These times of the day and night provide perfect a perfect foraging environment because the weather is not only milder, but fewer predators are on the hunt.
Why Don’t Rabbits Hibernate?
Rabbits are mammals and it is a well-known fact that most mammals hibernate during the winter. So, what’s going on with rabbits? Why don’t these mammals hibernate? Well, rabbits indeed undergo severe behavioral and diet changes, but they still don’t reach the point of hibernation.
Most mammals turn to hibernation because of the scarcity of food. If they didn’t hibernate it could mean an end to their survival. This is not the case with rabbits. Rabbits always have an abundance of food available to them, even during those long, grueling winter months.
Rabbits and some other mammals, such as guinea pigs and beaver, have a unique way of digesting their food. This digestion process is called cecotrophy. When rabbits eat, the food passes through the intestines and is eventually reingested for additional nutrients. Through cecotrophy, rabbits can safely survive harsh winters while only eating twigs, tree bark, and bush buds.
The byproduct of cecotrophy is known as cecotrope. During the cecotrophy digestion process, food travels through the gastrointestinal tract, which consists of the mouth, esophagus, liver, stomach, gall bladder, pancreas, small intestines, large intestines, rectum, and anus.
What makes cecotrophy so unique is its utilizes reverse peristalsis to push food back into the caecum or cecum. Here, the food is broken down into monosaccharides, simple sugars, by another process known as bacterial fermentation.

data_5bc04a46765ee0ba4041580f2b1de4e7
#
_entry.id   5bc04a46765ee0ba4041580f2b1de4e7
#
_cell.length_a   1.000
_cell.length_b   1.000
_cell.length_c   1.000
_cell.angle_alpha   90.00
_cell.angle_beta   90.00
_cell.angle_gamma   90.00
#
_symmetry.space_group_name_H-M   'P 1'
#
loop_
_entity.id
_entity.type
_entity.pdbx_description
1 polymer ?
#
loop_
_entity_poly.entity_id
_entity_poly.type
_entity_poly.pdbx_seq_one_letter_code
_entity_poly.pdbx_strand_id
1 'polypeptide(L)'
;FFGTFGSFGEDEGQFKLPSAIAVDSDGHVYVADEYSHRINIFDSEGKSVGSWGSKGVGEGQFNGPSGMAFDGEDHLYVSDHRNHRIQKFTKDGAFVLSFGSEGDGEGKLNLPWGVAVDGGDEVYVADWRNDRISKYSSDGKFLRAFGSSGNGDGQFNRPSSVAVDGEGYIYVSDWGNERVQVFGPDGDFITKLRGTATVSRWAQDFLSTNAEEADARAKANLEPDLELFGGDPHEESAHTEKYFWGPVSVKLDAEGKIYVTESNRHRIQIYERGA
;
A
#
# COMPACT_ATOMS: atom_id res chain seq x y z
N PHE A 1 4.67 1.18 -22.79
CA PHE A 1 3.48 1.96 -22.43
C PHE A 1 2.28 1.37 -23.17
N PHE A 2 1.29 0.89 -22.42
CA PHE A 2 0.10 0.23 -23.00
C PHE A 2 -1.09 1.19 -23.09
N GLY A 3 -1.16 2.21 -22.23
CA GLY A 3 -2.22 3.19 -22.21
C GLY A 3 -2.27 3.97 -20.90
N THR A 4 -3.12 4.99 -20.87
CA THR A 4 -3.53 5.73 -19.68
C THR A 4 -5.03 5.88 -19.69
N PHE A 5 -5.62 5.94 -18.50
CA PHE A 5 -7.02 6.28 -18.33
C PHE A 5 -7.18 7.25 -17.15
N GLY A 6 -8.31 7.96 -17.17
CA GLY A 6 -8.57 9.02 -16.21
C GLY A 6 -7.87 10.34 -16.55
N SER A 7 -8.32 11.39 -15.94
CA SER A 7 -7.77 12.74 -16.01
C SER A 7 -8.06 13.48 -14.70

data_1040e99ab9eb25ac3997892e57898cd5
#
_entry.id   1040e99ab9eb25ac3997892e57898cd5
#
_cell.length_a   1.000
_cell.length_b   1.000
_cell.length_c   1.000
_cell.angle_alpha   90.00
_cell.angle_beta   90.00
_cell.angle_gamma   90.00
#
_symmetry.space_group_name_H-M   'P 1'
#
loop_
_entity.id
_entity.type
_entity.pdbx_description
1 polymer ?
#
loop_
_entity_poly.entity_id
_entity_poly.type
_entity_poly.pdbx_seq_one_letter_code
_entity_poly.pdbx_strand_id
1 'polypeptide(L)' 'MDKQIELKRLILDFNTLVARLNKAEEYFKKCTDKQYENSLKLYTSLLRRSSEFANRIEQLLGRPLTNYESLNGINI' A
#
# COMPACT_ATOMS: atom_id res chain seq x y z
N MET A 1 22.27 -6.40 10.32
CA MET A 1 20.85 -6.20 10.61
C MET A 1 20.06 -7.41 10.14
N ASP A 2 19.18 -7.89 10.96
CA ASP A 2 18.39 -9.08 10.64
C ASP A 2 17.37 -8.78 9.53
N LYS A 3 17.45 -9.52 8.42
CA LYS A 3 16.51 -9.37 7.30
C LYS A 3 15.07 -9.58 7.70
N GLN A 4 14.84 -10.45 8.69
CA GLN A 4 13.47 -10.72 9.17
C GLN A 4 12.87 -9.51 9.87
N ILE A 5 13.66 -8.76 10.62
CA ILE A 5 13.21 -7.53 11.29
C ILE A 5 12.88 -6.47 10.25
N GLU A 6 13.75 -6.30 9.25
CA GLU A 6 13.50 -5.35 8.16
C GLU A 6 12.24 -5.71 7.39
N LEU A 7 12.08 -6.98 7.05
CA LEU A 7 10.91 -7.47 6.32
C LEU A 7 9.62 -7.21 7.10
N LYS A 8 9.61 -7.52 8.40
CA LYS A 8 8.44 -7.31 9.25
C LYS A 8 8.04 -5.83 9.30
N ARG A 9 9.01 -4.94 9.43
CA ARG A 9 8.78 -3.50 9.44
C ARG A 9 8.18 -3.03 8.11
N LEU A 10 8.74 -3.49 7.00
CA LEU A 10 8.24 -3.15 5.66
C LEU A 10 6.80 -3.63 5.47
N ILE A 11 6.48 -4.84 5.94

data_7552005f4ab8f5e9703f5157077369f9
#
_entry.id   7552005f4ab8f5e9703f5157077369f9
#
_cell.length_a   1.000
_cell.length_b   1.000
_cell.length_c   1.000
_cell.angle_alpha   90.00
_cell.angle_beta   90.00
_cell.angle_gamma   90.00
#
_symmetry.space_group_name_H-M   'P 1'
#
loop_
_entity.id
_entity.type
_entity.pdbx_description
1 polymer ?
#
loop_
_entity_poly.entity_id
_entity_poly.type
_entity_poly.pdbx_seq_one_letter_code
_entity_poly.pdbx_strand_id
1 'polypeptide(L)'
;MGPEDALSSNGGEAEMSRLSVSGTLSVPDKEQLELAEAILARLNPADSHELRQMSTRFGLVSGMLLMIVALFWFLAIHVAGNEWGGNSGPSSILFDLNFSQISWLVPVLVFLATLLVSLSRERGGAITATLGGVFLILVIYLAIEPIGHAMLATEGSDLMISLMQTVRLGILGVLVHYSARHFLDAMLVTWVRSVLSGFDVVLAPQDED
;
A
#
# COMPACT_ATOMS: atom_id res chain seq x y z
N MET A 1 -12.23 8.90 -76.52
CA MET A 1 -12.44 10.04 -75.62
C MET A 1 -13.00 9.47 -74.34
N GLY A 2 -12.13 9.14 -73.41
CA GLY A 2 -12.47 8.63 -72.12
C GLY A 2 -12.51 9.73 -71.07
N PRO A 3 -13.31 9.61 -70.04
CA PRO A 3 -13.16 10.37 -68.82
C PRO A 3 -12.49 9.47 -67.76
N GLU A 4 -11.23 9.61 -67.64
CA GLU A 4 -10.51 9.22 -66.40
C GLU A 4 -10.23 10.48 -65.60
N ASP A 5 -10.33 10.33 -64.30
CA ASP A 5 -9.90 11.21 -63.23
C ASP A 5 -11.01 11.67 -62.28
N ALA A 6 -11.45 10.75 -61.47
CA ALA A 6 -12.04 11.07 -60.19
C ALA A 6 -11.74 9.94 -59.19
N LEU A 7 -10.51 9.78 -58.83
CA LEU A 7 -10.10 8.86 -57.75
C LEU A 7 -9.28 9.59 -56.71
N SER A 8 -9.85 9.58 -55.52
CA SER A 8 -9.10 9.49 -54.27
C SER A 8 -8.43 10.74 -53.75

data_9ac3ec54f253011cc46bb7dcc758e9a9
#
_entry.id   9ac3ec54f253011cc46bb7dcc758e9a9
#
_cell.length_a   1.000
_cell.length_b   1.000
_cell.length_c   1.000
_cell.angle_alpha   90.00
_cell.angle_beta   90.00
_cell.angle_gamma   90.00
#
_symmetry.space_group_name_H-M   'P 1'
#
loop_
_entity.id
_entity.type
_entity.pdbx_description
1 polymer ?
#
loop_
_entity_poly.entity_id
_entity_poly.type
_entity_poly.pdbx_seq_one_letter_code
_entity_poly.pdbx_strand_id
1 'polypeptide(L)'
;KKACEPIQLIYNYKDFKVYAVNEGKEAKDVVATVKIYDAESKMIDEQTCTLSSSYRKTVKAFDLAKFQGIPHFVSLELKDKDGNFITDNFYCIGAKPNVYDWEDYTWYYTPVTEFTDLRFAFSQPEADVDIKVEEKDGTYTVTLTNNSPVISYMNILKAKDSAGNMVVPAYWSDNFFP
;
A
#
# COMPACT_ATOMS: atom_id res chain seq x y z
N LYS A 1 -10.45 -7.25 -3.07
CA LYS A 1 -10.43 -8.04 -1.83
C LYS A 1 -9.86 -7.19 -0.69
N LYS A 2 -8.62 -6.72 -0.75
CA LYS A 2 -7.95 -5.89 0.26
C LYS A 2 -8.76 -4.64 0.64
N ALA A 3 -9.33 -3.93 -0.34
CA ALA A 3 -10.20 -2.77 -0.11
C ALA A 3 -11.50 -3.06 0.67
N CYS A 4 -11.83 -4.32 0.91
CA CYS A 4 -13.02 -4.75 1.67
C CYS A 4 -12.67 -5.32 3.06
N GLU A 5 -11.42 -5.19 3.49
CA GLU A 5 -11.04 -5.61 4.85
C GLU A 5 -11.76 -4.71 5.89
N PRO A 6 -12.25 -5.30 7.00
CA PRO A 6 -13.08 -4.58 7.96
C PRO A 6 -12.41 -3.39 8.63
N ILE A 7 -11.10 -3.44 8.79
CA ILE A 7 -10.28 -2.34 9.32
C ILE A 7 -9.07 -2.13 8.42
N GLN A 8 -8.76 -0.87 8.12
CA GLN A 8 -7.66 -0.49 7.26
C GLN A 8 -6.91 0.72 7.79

The cecotrope is eventually eliminated through the rectum. At this time, the rabbit will reingest it. Cecotrophy takes anywhere from four to eight hours to produce cecotrope. When rabbits eat cecotrope, they do it in the same manner as cows do when they chew their cud.
Cecotrope provides additional nutrients to the rabbit’s diet. So, they can wait longer to eat between meals.
Can You See Rabbits During The Winter?
Many mistakenly believe that rabbits are going to hide away throughout the winter. This isn’t the case. You can still see rabbits during the winter months. However, you need to look around at the right times. In general, you should try looking for rabbits around dusk or dawn.
The weather is slightly milder during this time of the day so you can probably spot a rabbit at this time. It is common for them to come out around these times to forage for food.
Another thing to note is that some agencies have begun providing rabbits with supplemental food. This is true for the New England Cottontail. This species has been reduced by as much as 86% during the past 50 years.
With forests around the world shrinking, this species of rabbits are forced to travel further for food and that increases the likelihood that they’re going to run into predators. By providing them with supplement food during the spring, summer, fall, and winter, they have a much greater chance of surviving.
Ultimately, rabbits are going to use burrows to remain warm during the winter. They’ll also use shrubberies to shield themselves from the extremely cold temperatures. While some rabbits will dig burrows, others are going to use burrows that have been left behind by other rabbits.
As you can see, rabbits have been through the rough winter months before and they’ve found ways to adapt. Their survival skills are far better than what most people give them credit for.